Who Should Apply?
For anyone contemplating a career in law or criminal justice, this internship is an excellent opportunity for hands-on learning and experience in the field. Interns have an opportunity to learn about the law by being involved in all aspects of its practice. Also, interns are surrounded by attorneys who are willing to speak candidly about life as a law student and lawyer. As a result, interns leave with a fuller understanding of the legal system and specifically of the criminal justice process. They also are able to make informed decisions about whether or not this work is appropriate for them, and have a source for recommendations and job advice when they leave.
This internship, however, is not right for everyone. First, LCLC is a public defense nonprofit with all of the tight deadlines and long hours involved in trial work. Interns will certainly have time for interests outside the office, but those who mind working odd and sometimes long hours will not enjoy the pace of this work. Second, some people find criminal law too emotional and criminal defense law incompatible with their beliefs. LCLC represents persons charged with criminal offenses, and some are uncomfortable with the defense role in the adversary process. Third, this internship centers around investigative field work. Interns need to travel throughout the city to accomplish their investigations. Those areas will often include places that are reputed to be tough. If a potential applicant is extremely uncomfortable with the notion of working in urban communities, this may not be the right internship. This does not mean, however, that interns do not often have some trepidation about working in unfamiliar communities – some apprehension is common.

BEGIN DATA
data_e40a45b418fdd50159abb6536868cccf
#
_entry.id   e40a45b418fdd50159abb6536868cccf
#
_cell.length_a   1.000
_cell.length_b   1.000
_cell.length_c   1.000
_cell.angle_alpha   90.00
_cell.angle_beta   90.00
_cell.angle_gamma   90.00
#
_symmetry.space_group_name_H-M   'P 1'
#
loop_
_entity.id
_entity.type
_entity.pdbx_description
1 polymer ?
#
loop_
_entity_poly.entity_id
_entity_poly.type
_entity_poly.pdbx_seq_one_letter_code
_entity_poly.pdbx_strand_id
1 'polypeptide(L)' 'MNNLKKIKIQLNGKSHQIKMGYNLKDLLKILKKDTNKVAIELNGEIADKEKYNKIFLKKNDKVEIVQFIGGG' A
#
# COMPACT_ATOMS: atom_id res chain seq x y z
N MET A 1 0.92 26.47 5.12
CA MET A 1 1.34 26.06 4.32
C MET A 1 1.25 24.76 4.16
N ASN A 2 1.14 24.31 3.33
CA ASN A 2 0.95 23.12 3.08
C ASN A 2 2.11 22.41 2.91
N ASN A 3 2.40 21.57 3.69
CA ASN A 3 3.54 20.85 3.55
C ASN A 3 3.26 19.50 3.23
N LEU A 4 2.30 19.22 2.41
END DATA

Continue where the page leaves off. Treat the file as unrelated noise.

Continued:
So why should you apply? The best interns usually want to learn about the law by actually working in it. By the end of this internship, every intern should have an opinion about our adversarial system of justice that is well-grounded in fact and experience. This position is also a chance to perform some needed public service. The indigent clients who come through our office have no funds to pay for investigators, yet cases are often won or lost on the basis of investigation. If you believe that the quality of legal representation should not be determined by the income of the accused, you have a place in this program.